EFM (Eight to Fourteen Modulation) is a method of encoding source data for CD formats into a form that is easy to master, replicate and playback reliably.

With EFM, each 8 bits of source data is converted into a 14 bit code from a lookup table of the 256 possible combinations. In the resulting fourteen bit code, the '0's are used to denote land or pit and the '1's are used to signal a transition from land to pit or vice versa. There are always at least three and no more than eleven '0's between transitions giving nine discrete lengths of pit or land.

If the source binary data were recorded without encoding in this way, the disc would frequently need to represent a single '1' or '0' requiring mastering and replication to reproduce very small artifacts on the disc. EFM encoding ensures that the smallest artifact on the disc is three units long and the average artifact is seven units long.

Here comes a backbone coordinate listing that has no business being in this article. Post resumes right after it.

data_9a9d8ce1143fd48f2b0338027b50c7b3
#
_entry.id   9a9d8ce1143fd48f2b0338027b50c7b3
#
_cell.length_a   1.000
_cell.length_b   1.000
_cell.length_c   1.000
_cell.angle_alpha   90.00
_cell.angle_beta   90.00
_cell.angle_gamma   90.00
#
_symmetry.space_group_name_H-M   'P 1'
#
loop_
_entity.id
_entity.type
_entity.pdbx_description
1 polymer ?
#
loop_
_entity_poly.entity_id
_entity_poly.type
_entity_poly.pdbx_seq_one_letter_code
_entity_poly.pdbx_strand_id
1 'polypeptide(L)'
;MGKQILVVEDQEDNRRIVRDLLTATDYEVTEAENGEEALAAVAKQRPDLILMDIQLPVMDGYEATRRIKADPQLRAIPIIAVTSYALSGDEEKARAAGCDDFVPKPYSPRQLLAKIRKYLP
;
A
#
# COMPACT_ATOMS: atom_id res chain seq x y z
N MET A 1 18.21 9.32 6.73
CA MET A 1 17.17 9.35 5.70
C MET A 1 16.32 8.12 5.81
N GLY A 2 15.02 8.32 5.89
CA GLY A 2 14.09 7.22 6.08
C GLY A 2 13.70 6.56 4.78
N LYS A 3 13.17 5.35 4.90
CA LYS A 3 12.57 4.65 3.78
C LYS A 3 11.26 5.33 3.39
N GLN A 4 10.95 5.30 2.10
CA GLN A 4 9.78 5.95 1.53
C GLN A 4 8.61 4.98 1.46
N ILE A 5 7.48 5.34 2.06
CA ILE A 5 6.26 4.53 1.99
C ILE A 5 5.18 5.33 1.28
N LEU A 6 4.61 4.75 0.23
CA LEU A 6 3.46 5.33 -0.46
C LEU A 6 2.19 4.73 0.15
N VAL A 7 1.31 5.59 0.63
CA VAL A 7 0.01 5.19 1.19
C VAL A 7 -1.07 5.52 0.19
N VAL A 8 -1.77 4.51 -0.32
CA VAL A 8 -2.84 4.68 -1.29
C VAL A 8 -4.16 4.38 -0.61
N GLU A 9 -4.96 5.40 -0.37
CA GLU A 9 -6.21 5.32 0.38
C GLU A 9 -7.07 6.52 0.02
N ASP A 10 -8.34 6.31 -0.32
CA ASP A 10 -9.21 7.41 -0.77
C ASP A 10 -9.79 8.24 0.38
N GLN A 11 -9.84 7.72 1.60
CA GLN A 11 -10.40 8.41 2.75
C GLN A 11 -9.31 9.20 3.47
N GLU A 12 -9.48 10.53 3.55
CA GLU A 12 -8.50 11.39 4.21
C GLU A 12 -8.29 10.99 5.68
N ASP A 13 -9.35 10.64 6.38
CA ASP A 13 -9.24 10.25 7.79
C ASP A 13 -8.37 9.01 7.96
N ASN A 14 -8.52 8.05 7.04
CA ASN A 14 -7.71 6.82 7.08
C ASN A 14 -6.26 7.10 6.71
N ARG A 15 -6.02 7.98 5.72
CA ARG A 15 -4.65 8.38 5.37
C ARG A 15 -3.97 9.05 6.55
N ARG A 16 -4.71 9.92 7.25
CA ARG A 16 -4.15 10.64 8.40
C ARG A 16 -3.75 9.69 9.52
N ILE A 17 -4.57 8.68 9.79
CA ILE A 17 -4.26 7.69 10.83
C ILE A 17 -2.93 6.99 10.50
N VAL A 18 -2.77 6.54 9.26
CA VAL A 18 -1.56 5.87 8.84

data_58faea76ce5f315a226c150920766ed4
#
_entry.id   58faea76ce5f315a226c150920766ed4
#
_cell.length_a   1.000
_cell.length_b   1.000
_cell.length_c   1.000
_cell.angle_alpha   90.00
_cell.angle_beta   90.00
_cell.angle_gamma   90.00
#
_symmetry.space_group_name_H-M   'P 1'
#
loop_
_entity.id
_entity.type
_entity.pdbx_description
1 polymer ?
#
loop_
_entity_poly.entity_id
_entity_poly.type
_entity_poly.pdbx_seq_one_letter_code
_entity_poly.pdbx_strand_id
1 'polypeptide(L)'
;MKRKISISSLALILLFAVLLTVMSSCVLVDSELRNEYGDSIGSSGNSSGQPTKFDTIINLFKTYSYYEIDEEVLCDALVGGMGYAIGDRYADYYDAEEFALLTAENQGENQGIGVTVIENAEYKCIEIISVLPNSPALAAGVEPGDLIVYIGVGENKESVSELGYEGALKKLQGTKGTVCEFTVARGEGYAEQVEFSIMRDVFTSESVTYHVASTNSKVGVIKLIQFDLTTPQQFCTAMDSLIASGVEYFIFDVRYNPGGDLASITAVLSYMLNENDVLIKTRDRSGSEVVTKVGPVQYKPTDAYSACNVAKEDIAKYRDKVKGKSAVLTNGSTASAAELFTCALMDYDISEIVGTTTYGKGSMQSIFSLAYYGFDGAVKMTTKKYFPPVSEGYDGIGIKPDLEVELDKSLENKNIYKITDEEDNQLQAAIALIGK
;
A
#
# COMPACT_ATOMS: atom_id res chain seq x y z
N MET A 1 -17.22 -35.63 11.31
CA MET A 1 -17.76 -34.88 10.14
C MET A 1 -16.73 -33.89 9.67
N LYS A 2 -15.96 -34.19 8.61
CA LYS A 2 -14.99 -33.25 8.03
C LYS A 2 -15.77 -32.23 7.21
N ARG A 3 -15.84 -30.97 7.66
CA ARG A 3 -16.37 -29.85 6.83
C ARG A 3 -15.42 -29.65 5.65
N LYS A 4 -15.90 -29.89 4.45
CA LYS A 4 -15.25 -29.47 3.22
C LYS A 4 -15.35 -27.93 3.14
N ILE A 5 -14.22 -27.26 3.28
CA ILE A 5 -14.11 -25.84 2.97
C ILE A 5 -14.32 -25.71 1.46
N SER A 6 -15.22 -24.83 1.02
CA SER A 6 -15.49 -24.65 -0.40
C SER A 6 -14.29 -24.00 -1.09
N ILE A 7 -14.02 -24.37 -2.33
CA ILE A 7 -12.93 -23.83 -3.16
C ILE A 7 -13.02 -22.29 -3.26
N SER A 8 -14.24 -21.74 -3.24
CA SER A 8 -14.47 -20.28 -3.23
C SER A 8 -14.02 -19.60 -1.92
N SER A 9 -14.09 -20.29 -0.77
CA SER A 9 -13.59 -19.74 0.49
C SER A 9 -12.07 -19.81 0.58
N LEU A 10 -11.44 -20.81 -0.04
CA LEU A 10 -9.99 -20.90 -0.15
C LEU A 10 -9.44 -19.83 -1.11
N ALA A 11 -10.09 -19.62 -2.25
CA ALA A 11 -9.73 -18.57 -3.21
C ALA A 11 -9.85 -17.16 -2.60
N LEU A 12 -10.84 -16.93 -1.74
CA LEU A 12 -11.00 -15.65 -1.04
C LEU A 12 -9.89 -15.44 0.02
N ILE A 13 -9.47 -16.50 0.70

Within the EFM lookup table, it is possible for the 14 bit code to start or end with a '1'. In order to prevent a situation in which one 14 bit code ends and the next one both start with a '1', three merging '0' bits are added between each 14 bit code. So in reality, EFM is eight-to-seventeen modulation.

EFM+ is the equivalent method of encoding employed for DVD formats. It works in the same way as EFM for CD, except that the 8 bit source code is converted to a 16 bit code. The lookup tables for EFM+, however, are constructed such that all combinations start and end in such a way that merging bits are not required, making it 17 / 16 times more efficient.

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